Caitlin Doughty is an American mortician, author, blogger, and YouTube personality known for advocating death acceptance and the reform of Western funeral industry practices.
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• John Curran (John Curran is an American film director and screenwriter.)
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It is I, Caitlin Doughty! I'm a mortician and I own a funeral home in Los Angeles, Undertaking LA. The last three years I've traveled the world looking at different death customs, and just released a new book From Here to Eternity: Traveling the World to Find the Good Death.
I am here to take questions from my adoring crowd.... Hello? Anybody? SOMEONE ASK A QUESTION FOR THE LOVE OF GOD.
Alright, I got my coffee and I AM READY FOR THIS. BRING ON THE DEATH.
I plan on going into the funeral industry after I finish my bachelor's degree. It feels like a calling for me, and it is something that I feel very passionate about. What is the best, honest advice you can give to a young woman/aspiring funeral director?
Just realize that most of the industry is still run by old dudes with their old dudes ideas. If you suggest "we should let that family come help us dress mom" or "maybe we should advertise the natural burial ground two towns over" they might think it's a hippie crap (real quote). Understand that you're up against an industry that doesn't want to change, and you have to be a death warrior in the trenches!
Hello Caitlin! Do you have a go-to morbid fun fact that you like to pull out at parties?
That people used to camp out in beached rotting whales for days for medicinal purposes.
Hi Caitlin, I have 3 questions:
My boyfriend is really awkward about talking about death. we're only 25 but I have a life limiting condition. Every time I try to raise it, no matter how gently, he shuts down. I want to involve him in my death care plan and get it in place should the inevitable happen before it's expected. But I'm really not sure how to approach it....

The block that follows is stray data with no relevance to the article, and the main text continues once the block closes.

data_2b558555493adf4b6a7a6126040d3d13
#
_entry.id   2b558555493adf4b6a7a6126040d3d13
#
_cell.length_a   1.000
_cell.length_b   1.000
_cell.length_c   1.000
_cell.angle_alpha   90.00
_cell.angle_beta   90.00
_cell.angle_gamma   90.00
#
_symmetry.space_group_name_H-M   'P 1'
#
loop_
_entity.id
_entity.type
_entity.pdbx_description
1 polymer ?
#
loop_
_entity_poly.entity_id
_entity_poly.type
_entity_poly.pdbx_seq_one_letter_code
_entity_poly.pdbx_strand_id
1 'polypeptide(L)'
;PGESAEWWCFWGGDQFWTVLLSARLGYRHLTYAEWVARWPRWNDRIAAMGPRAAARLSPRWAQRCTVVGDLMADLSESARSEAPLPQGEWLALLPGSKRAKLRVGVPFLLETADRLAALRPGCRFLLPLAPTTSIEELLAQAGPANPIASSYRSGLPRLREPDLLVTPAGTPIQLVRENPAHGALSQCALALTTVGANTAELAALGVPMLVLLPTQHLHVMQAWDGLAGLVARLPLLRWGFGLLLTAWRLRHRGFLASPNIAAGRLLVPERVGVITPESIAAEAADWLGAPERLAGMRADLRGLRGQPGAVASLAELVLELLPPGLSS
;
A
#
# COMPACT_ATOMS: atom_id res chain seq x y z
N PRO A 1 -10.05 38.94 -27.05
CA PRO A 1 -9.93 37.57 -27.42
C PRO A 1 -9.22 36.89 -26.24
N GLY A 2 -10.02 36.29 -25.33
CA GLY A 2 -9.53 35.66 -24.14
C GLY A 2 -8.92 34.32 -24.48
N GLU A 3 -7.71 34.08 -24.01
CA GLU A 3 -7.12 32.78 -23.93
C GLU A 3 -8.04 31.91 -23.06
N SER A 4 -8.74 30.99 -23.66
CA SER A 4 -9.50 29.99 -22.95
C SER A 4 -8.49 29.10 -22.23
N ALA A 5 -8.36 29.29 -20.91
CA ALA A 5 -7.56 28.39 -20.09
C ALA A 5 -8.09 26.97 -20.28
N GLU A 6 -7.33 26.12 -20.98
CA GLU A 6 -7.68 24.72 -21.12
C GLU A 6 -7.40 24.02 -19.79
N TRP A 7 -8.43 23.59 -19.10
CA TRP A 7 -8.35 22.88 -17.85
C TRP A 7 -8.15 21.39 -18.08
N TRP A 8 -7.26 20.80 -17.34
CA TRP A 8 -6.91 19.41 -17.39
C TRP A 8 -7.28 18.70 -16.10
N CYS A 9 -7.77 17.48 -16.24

Do you plan to come to Ireland any time soon? We have at last one awesome natural burial ground I think you'd like :)
Why ARE there so many secrets?!
Thank you for all the work you do, you have opened my eyes to the world of death care possibilities and given me knowledge and tools to allow me to live my best life and die my best death
I think you need to try a little more tough love with your boyfriend. Say, "you know that I have this condition that I live with everyday, and of course having this condition means I don't have the luxury not to think about death. It hurts my feelings that you won't talk to me about what might happen. I know how hard it is, but it would mean a lot if we could have an open conversation about this." If he shuts you down keep trying! You deserve to have this conversation and you're not weird for wanting it.
I would love to come back to Ireland.
If I told you where I keep the cache of corpse secrets I wouldn't have a bag of corpse secrets to enthrall and delight!
Are you dressing up for Halloween? What's your favorite band?
One time in college I dressed up as "normal" with sweatpants and pink nail polish and a baseball cap and no one recognized me. I don't know what I'll be this year, any suggestions?
The Order Of the Good Death has a huge list of books. Here's a link http://www.orderofthegooddeath.com/resources/books
Thanks for the assist, CurryPotatoes.
Hi Caitlin! I read your first book this past winter and I'm a huge fan. Literally days ago I found your YouTube and I'm binging it. I have a few questions!
I'm afraid of decomposing after I die. Can you make me feel better about it?
And, my mom passed this past May. This is super morbid, but she was buried in a plain casket, no embalming. Is she a skeleton by now?
I love the idea of decomposing when I die. Getting put in the cozy earth and having little microbes and fungi chomp away at me, going back into the natural world. That brings me a lot of comfort. If you can get to that place, wonderful! But remember you have so many options. Does cremation make you feel better, preserving your body, donating it to science? Choose what makes you feel comfy about dying!
Re: your mom, it depends on all kind of factors like soil, temp, etc. But with no embalming, most likely, yes.
Would you watch an actual show called American Mummies where contestants compete to prepare a corpse using various mummifying techniques?
This is an incredible idea, and obviously I would watch it.